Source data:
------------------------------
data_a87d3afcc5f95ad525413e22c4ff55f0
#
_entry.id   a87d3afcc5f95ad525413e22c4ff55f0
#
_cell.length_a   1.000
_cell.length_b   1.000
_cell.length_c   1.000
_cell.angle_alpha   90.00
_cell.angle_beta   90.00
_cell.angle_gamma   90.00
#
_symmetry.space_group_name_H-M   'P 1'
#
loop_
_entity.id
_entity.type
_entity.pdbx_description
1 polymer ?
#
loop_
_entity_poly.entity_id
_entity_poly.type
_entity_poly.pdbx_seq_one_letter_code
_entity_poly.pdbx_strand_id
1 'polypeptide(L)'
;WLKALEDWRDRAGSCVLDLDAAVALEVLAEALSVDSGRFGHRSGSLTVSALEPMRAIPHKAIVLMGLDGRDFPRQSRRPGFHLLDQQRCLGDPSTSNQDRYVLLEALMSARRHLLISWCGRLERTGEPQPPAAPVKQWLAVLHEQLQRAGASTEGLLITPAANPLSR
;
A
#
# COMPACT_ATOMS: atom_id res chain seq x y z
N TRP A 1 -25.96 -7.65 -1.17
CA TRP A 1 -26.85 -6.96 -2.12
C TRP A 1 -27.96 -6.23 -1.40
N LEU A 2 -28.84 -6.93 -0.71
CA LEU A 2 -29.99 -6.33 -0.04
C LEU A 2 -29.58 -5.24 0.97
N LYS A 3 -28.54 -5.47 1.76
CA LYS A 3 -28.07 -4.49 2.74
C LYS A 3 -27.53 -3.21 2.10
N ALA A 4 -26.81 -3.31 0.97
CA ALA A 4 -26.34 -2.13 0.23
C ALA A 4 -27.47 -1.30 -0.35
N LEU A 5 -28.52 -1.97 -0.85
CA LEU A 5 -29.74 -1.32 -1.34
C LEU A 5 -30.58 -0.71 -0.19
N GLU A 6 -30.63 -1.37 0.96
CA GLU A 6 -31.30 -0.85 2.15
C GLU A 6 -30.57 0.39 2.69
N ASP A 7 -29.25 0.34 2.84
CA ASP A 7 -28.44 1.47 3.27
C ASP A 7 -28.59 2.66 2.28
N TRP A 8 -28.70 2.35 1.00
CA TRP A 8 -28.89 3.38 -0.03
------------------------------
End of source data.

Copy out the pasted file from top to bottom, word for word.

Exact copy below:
data_a87d3afcc5f95ad525413e22c4ff55f0
#
_entry.id   a87d3afcc5f95ad525413e22c4ff55f0
#
_cell.length_a   1.000
_cell.length_b   1.000
_cell.length_c   1.000
_cell.angle_alpha   90.00
_cell.angle_beta   90.00
_cell.angle_gamma   90.00
#
_symmetry.space_group_name_H-M   'P 1'
#
loop_
_entity.id
_entity.type
_entity.pdbx_description
1 polymer ?
#
loop_
_entity_poly.entity_id
_entity_poly.type
_entity_poly.pdbx_seq_one_letter_code
_entity_poly.pdbx_strand_id
1 'polypeptide(L)'
;WLKALEDWRDRAGSCVLDLDAAVALEVLAEALSVDSGRFGHRSGSLTVSALEPMRAIPHKAIVLMGLDGRDFPRQSRRPGFHLLDQQRCLGDPSTSNQDRYVLLEALMSARRHLLISWCGRLERTGEPQPPAAPVKQWLAVLHEQLQRAGASTEGLLITPAANPLSR
;
A
#
# COMPACT_ATOMS: atom_id res chain seq x y z
N TRP A 1 -25.96 -7.65 -1.17
CA TRP A 1 -26.85 -6.96 -2.12
C TRP A 1 -27.96 -6.23 -1.40
N LEU A 2 -28.84 -6.93 -0.71
CA LEU A 2 -29.99 -6.33 -0.04
C LEU A 2 -29.58 -5.24 0.97
N LYS A 3 -28.54 -5.47 1.76
CA LYS A 3 -28.07 -4.49 2.74
C LYS A 3 -27.53 -3.21 2.10
N ALA A 4 -26.81 -3.31 0.97
CA ALA A 4 -26.34 -2.13 0.23
C ALA A 4 -27.47 -1.30 -0.35
N LEU A 5 -28.52 -1.97 -0.85
CA LEU A 5 -29.74 -1.32 -1.34
C LEU A 5 -30.58 -0.71 -0.19
N GLU A 6 -30.63 -1.37 0.96
CA GLU A 6 -31.30 -0.85 2.15
C GLU A 6 -30.57 0.39 2.69
N ASP A 7 -29.25 0.34 2.84
CA ASP A 7 -28.44 1.47 3.27
C ASP A 7 -28.59 2.66 2.28
N TRP A 8 -28.70 2.35 1.00
CA TRP A 8 -28.89 3.38 -0.03